All of these reports reflect the numbers that were released in the President’s proposed budget, which estimated that a cap and trade program would generate $646 billion in federal revenues through 2019. Wait until they discover that the costs of such a program will actually be much higher. In fact, the budget document itself suggests that this does not represent the full amount and that additional revenues may flow to the Treasury.  The Budget contains Footnote 5, which reads: “Shown here are those proceeds from auction emission allowances that are reserved for clean energy technology initiatives and to compensate families through the Making Work Pay tax cut…All additional net proceeds will be used to further compensate the public.” The question is, how much?

Let us be honest. The total costs of the program will be well over the $646 billion when you factor in the private sector mandates and the total costs to reduce emissions. If past economic models are any indication, the total costs of a program could be 3 times more expensive than what the Administration’s numbers predict. And the Administration’s numbers of just the auction revenues aren’t small, roughly $80 billion per year.

Nearly 10 years ago, the Wharton Econometric Forecasting Associates did a definitive economic analysis of the costs of the Kyoto Protocol on the domestic economy. They found that Kyoto would cost 2.4 million US jobs and reduce GDP by 3.2%, or about $300 billion annually.

Well, nearly 10 years later we come full circle with the same debate. According to MIT, an analysis of similar legislation as the President’s budget proposal suggests much higher revenues.  An MIT study (“Assessment of U.S. Cap-and-Trade Proposals”, Report 146) published in April 2007 closely modeled the Sanders-Boxer bill (S. 309, 110th Congress), a bill the President co-sponsored, which mandates even less aggressive emissions reductions targets (80% by 2050) as what the President’s budget calls for (83%).  When asked, the Congressional Research Service confirmed for us that the emissions reductions mandated were nearly identical to President Obama’s proposal. That study estimates revenues of nearly $366 billion per year.  That equates to a $3,128 per household tax in 2015 (compared to the President’s $80.3 billion or $684 per household tax in 2015). These numbers certainly start to sound familiar when comparing it to Wharton’s analysis of roughly $300 billion per year.  

The Congressional Budget Office analyses and testimony also emphasize a wide range in allowance values among various cap and trade proposals, including an upper limit of $300 billion annually, further validating the point that this will cost much more than what the Administration is telling us.

To put that in perspective for my colleagues here I point you to this chart that shows the largest tax increases in history.


Now you will hear that some of these revenues are going to fund tax relief and be returned to the people. For purposes of this budget proposal, the Administration plans to spend $15 billion per year to fund clean energy technologies and will allocate $63-68 billion per year to pay for the “making work pay” tax credit, a campaign promise that was not linked to climate change or offsetting increased energy costs that would result from a cap and trade system.  We saw a similar example of this in the Lieberman-Warner debate last year, where sponsors tried to argue that the redistribution would offset the balance of revenue or taxes being taken in by higher energy costs.  However, we learned firsthand that this wasn’t true. While the bill’s sponsors tried to convince us that there was actually tax relief in the bill, we learned that families and workers would still have to pay $6.735 trillion into the system in the form of higher energy costs to get back an estimated $802 billion in tax relief.  That’s a return of $1.00 for every $8.40 paid.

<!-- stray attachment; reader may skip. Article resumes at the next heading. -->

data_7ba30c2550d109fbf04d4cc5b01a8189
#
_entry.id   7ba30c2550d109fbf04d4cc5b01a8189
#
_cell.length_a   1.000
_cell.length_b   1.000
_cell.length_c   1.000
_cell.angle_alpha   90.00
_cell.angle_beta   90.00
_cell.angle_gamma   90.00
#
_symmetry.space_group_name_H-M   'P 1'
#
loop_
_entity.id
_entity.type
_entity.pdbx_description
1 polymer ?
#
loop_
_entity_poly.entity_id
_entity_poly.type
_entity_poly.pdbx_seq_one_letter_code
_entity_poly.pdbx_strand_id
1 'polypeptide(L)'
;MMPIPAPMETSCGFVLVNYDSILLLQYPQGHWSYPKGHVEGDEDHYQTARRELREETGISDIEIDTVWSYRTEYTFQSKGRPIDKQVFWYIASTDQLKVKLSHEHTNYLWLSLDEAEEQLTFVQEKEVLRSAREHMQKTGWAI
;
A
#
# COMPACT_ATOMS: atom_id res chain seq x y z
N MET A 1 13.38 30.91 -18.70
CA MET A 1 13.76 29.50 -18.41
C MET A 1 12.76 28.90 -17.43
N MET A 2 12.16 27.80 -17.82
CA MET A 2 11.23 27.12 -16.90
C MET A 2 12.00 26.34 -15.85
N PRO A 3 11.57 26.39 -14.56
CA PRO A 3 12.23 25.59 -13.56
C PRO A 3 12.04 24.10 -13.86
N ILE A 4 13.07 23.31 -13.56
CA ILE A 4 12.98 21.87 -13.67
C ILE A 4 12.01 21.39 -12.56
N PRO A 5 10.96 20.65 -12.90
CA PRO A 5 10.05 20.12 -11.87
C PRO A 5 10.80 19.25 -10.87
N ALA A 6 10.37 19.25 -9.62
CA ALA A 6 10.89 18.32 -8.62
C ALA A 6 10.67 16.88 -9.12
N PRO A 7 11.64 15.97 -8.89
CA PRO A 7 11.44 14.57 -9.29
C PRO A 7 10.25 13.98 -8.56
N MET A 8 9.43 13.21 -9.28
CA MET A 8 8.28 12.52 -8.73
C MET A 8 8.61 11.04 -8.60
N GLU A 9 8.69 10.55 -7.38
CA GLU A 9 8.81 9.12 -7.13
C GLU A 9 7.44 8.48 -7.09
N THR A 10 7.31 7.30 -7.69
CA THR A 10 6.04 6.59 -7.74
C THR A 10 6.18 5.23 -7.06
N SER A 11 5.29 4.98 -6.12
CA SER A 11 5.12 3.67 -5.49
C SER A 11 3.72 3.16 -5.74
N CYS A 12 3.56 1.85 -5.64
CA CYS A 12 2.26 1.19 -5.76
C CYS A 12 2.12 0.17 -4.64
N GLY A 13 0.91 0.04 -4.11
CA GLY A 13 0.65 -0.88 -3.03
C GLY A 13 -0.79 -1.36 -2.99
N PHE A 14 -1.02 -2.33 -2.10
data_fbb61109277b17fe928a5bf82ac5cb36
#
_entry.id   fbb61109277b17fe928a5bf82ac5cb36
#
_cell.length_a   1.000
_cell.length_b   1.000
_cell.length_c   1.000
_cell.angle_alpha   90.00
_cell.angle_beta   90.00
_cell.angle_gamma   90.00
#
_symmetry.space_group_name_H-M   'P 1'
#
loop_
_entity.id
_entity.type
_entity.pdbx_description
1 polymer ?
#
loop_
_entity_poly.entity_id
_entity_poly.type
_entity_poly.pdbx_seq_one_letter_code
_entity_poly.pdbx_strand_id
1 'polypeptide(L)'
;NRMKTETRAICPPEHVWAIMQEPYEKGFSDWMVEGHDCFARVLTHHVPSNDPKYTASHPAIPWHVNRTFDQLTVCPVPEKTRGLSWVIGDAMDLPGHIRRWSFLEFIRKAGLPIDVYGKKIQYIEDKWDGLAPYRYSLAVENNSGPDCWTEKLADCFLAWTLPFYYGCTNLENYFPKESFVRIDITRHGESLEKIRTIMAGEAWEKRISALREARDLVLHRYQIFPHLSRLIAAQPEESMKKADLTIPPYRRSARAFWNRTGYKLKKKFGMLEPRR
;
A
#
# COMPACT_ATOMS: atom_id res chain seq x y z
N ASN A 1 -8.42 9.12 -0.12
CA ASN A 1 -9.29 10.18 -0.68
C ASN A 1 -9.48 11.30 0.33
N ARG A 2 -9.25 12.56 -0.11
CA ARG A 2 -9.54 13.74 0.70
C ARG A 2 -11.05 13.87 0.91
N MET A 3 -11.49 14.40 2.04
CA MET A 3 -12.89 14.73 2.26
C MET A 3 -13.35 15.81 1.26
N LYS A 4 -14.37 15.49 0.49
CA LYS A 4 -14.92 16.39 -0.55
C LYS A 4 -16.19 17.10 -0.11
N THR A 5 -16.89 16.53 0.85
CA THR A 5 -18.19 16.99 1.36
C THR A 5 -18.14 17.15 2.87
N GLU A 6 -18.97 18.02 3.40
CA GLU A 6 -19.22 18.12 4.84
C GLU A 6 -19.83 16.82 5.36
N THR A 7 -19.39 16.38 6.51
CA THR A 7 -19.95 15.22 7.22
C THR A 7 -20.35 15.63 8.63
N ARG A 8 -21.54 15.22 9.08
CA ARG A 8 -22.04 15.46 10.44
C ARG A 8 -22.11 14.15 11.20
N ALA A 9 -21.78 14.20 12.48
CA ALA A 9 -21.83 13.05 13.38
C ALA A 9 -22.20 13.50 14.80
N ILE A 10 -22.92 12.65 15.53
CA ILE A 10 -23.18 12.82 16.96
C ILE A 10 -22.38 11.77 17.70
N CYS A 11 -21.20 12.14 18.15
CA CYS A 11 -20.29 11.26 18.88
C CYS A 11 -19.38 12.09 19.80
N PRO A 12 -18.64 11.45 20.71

Similarly in his budget, the President wants to recycle $525 billion through the "making work pay" tax credit that goes to many people who don't pay income taxes.  However, as noted by the Wall Street Journal, “$400 for individuals and $800 for families still doesn't offset carbon's income raid, especially in states with higher carbon use.”  This squares with what the Congressional Budget Office concluded in 2003: “The government could use allowance value to redistribute the cost of a carbon cap and trade program, but it could not eliminate that cost.”

Finally, my colleagues may argue that at least this money will be going to a good purpose, for the cause of fighting global warming and having America lead the way. However, I think many would find it very troubling indeed to learn that even if you believe the IPCC science on climate modeling, the science dictates that it will be ineffective. EPA even confirms it.  Put simply, any U.S. only attempt to avert global warming is a futile effort without meaningful, robust international cooperation. I believe the American people should at least be aware that cap and trade is all cost with no benefit. 

Now my colleagues will argue that we must focus on a new global international policy where the U.S. should lead in order to reach such pie-in-the-sky reduction levels, which need to be even more stringent now, according to many. However, these efforts need a reality check.   The Chinese government announced in January that it is aiming to increase its coal production by about 30 percent in 2015 to meet its energy needs.  According to their reports, even with substantial increases in efficiency and the broad introduction of climate-friendly energy technologies, China's CO2 emissions will almost double in the next two decades compared with 2002 levels.   In addition, India and other developing countries continue to state they will not agree to binding caps and that climate funding should be viewed as an entitlement, not aid, to be paid for by the American taxpayer.

These are the details of what cap and trade is or isn’t that some of my colleagues don’t want discussed here on the Senate floor. But under the guise of transparency and honesty, which the Administration has stated numerous times is one of its top priorities, I think it is fair game for the American public to be informed about both sides of this story.  I look forward over the next few weeks to continue to explore each of these items in the context of a larger budget debate. If it is time for anything, it is time for us to get realistic about these policies, and focus on what is achievable, both globally and domestically, to help bring down energy costs to consumers and make us more energy secure so the American public doesn’t get yet another raw deal.